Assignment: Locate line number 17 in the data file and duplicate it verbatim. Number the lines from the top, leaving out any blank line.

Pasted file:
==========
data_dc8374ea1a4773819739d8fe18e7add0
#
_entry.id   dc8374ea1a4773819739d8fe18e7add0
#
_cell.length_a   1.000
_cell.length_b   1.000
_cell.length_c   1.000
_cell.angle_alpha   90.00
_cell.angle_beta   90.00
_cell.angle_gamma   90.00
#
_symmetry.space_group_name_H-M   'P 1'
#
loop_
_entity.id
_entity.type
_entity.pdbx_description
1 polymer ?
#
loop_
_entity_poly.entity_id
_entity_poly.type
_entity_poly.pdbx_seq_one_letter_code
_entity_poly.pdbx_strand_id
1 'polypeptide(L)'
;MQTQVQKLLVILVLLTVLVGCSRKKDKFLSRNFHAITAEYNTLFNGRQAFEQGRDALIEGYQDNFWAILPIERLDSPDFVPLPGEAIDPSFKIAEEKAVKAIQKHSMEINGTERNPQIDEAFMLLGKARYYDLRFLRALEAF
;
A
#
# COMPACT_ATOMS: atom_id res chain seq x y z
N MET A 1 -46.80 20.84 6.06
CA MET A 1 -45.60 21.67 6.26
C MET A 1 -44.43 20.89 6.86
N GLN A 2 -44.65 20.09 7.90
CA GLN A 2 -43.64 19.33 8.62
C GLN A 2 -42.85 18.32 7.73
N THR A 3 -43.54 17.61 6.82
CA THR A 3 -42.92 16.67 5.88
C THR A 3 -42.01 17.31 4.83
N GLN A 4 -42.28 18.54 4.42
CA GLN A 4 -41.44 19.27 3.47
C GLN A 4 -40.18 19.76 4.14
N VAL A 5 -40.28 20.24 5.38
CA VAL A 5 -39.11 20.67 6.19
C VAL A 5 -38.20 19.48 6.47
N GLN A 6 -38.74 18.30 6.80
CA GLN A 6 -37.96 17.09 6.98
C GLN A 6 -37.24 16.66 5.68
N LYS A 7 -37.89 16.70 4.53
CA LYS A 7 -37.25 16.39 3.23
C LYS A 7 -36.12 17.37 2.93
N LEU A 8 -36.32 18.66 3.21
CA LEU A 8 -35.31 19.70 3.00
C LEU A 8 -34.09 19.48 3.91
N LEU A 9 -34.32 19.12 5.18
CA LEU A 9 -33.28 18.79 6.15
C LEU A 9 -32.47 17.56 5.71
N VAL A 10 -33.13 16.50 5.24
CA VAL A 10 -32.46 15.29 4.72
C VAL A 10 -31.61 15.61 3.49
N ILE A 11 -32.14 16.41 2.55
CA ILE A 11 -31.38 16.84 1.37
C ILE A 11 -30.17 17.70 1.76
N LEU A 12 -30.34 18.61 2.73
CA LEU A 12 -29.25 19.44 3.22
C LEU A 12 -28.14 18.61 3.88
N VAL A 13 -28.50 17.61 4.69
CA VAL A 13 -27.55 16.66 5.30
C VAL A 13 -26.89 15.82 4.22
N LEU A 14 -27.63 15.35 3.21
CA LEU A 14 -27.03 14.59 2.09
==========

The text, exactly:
_entity.pdbx_description